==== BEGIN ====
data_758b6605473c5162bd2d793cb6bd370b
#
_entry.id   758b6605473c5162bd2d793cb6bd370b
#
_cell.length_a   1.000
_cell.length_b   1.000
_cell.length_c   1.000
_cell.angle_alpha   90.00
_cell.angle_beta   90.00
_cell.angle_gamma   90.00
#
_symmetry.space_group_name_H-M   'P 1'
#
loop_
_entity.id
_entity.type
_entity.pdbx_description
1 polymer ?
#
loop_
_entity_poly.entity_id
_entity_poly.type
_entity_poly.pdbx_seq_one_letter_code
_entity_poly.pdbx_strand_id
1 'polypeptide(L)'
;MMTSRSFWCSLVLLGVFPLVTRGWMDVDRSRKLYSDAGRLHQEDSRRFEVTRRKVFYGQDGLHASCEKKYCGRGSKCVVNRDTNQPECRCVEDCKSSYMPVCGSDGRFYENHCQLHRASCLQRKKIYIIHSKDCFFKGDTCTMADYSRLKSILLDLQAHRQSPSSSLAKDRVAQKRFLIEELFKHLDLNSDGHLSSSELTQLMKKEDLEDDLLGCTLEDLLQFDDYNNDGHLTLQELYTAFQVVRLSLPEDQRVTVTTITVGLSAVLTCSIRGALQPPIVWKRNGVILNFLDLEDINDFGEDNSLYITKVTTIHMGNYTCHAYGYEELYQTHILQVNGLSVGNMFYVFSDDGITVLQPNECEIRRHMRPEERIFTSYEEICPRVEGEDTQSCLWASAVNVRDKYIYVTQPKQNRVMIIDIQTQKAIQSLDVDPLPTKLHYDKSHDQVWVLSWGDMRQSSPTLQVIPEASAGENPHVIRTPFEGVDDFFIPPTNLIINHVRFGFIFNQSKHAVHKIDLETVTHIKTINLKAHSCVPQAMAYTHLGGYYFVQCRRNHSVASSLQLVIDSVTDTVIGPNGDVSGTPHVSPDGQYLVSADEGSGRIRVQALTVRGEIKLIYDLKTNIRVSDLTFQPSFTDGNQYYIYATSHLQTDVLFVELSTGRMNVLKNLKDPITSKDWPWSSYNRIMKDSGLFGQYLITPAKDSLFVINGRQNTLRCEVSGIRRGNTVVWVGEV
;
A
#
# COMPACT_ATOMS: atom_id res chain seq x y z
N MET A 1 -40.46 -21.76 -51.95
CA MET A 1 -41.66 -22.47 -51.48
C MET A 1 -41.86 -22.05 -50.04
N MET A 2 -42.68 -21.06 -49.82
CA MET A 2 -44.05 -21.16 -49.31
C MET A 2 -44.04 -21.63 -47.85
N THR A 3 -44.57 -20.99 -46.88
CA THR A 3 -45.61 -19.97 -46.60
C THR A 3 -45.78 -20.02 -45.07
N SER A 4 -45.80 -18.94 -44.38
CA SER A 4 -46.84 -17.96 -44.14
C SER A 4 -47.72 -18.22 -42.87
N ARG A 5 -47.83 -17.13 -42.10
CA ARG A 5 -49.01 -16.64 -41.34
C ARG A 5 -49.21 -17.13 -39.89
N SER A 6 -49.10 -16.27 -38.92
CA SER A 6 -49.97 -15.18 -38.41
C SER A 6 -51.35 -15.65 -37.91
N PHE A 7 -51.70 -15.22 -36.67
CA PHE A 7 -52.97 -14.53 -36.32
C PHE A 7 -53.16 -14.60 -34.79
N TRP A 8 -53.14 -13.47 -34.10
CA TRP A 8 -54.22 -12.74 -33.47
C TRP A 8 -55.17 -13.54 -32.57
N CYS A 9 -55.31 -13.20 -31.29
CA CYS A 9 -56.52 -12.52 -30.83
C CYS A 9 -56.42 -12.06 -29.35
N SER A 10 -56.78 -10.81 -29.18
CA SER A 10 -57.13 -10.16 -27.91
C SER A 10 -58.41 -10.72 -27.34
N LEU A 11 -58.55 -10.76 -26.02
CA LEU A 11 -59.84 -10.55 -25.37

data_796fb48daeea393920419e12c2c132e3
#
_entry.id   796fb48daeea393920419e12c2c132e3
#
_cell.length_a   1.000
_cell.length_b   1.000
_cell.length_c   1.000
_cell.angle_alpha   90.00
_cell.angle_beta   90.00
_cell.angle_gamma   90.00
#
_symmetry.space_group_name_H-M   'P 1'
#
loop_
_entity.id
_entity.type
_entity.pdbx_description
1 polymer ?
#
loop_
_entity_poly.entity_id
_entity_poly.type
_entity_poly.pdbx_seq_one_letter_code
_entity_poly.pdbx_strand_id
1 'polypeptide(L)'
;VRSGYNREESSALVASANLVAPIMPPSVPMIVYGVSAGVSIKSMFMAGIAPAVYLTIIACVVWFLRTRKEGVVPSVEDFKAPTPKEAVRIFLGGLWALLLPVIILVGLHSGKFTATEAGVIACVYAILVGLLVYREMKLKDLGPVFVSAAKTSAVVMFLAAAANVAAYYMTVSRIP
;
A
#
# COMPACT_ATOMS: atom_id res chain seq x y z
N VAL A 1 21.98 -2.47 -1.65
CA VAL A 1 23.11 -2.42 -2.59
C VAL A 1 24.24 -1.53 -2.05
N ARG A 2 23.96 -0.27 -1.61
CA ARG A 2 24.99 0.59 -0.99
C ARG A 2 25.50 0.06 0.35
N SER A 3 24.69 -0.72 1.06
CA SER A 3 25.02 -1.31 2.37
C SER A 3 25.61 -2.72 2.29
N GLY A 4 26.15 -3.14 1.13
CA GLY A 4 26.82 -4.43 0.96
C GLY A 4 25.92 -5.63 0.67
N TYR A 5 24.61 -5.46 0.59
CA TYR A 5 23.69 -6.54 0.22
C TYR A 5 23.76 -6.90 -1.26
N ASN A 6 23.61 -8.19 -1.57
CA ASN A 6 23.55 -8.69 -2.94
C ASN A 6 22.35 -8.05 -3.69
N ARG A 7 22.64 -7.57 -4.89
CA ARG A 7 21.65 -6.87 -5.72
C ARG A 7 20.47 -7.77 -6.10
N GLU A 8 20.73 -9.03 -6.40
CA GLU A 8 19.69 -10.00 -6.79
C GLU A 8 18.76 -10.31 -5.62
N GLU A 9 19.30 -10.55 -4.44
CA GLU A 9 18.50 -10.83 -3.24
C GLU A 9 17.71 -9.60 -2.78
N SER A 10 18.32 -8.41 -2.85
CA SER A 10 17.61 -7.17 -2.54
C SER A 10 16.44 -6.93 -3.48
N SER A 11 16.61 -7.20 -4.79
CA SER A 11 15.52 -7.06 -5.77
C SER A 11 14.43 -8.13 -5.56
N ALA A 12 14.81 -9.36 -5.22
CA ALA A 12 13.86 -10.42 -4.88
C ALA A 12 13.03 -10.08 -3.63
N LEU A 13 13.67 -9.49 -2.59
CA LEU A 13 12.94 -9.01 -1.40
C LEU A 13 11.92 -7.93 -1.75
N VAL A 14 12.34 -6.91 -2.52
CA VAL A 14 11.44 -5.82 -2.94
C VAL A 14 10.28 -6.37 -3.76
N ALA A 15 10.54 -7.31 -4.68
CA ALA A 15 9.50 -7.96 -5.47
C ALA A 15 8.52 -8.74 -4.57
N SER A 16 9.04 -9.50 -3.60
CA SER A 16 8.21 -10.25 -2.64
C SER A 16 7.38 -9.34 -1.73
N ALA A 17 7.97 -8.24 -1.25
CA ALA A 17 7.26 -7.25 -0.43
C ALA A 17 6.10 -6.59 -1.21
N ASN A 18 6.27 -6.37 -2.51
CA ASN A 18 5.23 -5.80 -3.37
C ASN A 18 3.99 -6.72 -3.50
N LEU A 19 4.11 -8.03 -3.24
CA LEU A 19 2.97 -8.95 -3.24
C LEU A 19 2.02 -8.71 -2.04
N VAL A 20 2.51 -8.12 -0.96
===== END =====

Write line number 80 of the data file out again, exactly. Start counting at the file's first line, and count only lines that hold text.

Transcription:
1 polymer ?